In Kyoto in the 1970s, a calligrapher delicately writes a greeting on his daughter's face on her birthday. When she becomes a woman, the daughter Nagiko remembers the event with excitement and searches hard to find an ideal calligrapher-lover to use her whole body as his paper. In Hong Kong she meets Jerome, an English translator, who convinces her that she should be the pen and not the paper - she should write on his body and he will carry her writing on his skin to a publisher.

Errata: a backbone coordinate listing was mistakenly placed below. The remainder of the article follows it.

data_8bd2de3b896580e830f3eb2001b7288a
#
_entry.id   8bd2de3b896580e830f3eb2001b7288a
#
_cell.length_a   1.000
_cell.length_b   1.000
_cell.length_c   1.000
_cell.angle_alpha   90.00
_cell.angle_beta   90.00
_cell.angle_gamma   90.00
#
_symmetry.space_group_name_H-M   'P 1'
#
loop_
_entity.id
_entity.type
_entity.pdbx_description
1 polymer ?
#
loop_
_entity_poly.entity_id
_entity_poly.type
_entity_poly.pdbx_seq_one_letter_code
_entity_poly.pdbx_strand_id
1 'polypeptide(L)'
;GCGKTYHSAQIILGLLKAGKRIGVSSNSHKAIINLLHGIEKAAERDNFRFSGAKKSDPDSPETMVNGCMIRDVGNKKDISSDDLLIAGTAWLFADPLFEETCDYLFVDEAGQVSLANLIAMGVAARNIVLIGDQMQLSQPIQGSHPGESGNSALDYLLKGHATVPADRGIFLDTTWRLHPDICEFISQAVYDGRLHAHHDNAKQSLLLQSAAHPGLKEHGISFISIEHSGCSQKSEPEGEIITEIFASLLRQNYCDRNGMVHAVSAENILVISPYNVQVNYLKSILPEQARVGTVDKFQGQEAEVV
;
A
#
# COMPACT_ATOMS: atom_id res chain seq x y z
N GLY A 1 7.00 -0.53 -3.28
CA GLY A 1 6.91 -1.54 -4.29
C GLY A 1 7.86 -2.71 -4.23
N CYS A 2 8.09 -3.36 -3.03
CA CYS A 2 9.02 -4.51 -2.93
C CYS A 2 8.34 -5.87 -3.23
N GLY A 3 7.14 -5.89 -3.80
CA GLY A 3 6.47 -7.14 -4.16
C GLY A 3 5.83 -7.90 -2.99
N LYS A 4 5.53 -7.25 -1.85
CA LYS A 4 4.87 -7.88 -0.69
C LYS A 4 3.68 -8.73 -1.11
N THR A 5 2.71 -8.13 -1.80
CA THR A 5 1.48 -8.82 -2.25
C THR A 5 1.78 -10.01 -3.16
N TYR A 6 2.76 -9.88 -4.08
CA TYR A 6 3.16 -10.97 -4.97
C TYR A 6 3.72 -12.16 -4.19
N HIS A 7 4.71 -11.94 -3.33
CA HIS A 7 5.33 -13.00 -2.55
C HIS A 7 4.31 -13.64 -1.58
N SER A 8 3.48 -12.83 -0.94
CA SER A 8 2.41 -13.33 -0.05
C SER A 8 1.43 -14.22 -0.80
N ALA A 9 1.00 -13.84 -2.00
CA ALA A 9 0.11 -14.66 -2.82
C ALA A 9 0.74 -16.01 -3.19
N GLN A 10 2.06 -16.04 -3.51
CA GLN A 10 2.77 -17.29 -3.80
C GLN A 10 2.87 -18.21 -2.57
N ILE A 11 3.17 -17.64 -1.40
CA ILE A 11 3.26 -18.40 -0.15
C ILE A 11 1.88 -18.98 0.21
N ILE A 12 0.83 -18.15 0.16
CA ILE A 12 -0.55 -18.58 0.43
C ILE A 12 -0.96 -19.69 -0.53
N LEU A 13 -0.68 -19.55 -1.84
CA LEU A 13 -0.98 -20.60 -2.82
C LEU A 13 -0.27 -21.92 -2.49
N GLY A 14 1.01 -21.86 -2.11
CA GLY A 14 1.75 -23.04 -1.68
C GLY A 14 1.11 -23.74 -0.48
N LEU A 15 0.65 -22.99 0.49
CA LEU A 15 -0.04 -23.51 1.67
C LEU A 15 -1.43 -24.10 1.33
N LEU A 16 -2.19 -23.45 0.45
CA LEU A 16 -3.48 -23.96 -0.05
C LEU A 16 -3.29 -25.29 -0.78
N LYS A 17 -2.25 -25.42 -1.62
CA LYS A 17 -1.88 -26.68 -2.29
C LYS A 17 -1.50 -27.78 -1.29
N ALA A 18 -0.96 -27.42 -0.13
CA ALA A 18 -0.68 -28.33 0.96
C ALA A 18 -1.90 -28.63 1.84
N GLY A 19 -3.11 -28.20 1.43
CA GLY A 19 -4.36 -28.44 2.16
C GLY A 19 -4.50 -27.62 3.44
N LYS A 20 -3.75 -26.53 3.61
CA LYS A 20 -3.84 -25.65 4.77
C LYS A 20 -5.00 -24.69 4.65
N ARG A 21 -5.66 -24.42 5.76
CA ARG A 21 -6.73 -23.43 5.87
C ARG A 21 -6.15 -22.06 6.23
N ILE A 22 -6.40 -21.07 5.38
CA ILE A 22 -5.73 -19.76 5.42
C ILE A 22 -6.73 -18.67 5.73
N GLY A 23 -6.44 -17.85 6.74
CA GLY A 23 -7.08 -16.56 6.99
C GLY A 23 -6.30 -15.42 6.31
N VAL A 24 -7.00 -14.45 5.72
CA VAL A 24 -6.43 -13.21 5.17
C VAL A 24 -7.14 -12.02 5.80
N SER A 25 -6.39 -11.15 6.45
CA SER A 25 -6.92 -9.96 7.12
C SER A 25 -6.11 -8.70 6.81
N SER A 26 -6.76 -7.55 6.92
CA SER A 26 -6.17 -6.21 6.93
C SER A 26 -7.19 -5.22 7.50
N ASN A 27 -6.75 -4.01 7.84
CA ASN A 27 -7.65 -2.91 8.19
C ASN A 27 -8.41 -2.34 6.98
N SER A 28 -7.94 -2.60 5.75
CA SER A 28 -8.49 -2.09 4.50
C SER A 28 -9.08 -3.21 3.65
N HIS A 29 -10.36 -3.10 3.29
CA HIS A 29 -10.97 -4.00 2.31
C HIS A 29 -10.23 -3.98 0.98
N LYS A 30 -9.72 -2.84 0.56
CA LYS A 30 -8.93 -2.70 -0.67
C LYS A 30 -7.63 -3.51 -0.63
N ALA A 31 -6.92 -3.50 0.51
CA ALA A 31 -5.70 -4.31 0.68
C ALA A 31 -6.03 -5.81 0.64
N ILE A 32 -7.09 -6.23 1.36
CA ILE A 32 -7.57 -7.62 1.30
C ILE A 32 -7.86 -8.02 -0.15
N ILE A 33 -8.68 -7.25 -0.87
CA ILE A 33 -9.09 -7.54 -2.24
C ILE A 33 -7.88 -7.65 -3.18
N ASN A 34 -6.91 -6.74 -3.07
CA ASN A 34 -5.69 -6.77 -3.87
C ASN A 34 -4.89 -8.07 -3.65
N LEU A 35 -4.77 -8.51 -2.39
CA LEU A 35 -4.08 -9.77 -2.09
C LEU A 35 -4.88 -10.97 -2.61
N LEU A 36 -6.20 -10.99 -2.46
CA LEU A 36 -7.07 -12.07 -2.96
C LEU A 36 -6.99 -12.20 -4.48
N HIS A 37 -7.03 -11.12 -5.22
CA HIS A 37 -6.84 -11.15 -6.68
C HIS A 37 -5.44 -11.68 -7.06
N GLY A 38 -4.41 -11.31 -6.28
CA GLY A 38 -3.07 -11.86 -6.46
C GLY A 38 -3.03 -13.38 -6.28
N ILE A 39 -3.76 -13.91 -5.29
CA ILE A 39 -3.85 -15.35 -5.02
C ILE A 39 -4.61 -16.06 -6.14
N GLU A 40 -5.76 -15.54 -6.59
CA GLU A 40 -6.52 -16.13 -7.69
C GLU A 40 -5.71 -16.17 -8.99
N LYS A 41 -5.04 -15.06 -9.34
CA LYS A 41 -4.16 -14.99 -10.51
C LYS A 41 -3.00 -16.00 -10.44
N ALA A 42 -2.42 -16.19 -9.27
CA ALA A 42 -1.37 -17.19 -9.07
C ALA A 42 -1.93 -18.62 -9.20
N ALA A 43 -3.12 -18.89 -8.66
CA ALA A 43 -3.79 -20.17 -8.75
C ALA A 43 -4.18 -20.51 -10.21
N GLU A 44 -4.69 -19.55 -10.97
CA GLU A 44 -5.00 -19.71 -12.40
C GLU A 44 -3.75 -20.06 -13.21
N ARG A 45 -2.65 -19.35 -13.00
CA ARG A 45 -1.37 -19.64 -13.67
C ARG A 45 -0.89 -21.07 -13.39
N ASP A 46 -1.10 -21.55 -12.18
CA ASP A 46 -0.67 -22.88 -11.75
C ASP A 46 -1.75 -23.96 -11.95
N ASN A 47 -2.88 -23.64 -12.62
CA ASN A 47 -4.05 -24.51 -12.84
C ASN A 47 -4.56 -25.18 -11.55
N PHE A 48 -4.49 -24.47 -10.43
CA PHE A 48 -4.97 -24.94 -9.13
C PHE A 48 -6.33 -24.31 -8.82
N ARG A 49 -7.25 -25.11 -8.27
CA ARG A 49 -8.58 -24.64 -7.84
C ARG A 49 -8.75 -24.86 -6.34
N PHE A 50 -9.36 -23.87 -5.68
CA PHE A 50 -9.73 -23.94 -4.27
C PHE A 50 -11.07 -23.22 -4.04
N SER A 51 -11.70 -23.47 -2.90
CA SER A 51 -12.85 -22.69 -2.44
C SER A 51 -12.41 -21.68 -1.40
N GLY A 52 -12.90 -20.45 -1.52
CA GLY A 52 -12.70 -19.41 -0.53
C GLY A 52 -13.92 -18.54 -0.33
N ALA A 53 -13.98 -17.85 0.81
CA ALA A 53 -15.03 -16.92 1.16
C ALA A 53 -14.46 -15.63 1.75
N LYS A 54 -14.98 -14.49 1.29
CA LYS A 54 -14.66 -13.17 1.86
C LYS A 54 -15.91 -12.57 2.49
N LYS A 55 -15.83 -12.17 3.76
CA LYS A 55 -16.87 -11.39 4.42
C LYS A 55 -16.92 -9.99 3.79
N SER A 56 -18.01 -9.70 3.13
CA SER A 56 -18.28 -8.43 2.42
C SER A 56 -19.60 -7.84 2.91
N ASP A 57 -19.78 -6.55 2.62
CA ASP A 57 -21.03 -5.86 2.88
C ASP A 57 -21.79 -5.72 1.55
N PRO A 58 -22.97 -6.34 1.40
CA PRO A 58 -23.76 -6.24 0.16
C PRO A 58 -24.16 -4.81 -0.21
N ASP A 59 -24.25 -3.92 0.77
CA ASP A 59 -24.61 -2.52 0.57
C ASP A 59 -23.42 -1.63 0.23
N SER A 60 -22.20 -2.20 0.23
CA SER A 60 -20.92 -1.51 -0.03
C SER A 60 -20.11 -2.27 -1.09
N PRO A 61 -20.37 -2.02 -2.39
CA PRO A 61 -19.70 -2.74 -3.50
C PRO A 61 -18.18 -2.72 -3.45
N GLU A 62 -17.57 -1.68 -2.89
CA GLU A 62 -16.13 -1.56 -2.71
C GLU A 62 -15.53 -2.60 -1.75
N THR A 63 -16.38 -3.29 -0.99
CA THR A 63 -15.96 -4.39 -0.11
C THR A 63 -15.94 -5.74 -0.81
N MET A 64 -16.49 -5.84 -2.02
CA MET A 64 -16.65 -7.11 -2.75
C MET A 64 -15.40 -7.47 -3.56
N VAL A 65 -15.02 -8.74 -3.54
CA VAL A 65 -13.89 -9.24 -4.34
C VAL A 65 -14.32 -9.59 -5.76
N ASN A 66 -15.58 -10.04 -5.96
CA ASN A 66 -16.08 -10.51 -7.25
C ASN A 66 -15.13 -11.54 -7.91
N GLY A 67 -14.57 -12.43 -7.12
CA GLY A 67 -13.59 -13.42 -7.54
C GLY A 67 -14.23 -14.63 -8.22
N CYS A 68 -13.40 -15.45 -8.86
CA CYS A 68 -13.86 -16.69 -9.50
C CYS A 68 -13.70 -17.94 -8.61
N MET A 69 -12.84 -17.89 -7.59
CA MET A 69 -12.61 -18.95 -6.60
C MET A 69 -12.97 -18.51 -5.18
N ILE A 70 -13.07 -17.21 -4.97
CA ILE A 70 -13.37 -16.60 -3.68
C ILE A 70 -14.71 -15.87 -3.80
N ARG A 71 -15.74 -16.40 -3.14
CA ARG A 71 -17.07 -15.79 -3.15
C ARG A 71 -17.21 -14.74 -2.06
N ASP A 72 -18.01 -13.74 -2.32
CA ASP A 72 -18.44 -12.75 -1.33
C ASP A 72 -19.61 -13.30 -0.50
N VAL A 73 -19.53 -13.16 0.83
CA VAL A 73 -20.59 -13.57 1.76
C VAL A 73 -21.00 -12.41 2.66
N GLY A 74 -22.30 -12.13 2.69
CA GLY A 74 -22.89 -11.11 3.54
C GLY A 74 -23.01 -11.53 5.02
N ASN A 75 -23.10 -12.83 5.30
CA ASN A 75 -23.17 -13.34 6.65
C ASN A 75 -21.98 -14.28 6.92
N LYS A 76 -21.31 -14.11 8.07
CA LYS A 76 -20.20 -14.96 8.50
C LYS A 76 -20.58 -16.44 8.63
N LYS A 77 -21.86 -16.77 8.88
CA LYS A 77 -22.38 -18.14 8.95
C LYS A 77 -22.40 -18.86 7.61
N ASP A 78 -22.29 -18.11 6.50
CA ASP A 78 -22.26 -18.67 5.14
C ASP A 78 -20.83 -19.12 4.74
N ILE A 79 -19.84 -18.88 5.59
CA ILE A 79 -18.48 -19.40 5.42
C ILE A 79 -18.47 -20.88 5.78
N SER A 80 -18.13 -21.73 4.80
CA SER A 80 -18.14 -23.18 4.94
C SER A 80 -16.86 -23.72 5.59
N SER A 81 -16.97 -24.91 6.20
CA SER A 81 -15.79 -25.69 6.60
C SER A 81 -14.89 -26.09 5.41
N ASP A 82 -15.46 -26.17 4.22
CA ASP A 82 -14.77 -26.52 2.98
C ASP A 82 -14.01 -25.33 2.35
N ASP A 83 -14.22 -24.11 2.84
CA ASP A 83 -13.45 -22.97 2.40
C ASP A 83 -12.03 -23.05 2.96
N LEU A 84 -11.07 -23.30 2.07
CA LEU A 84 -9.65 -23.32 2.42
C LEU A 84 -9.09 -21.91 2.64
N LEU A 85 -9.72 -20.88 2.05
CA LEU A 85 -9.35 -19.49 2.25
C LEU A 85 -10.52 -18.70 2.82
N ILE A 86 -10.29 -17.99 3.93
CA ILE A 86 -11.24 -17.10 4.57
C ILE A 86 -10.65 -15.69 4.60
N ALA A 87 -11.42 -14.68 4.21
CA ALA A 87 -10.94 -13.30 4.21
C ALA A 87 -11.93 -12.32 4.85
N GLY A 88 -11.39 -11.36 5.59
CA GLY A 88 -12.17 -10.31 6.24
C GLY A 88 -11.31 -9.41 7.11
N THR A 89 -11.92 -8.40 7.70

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"The encounter of two forms of calligraphy, one traditional, from the Orient and the other experimental, by the British director Peter Greenaway. The second uses the first as its stimulus for a more humane approach than in his most recent films and so returns to the inspiration of his most accomplished works ( "The Draughtsman's Contract, The Belly of an Architect") (...). A tale of love and death, "The Pillow Book" blends the filmaker's mathematical rigour with Japanese ceremonial, forms ties and discrepancies to create a work with stylistic harmony and striking themes. Andrée Putman's sets are magnified by Sacha Vierny's lighting and thus become the crucible of Greenaway's thoughts from which they seem to emanate." (Pascal Mérigeau, Le Nouvel Observateur)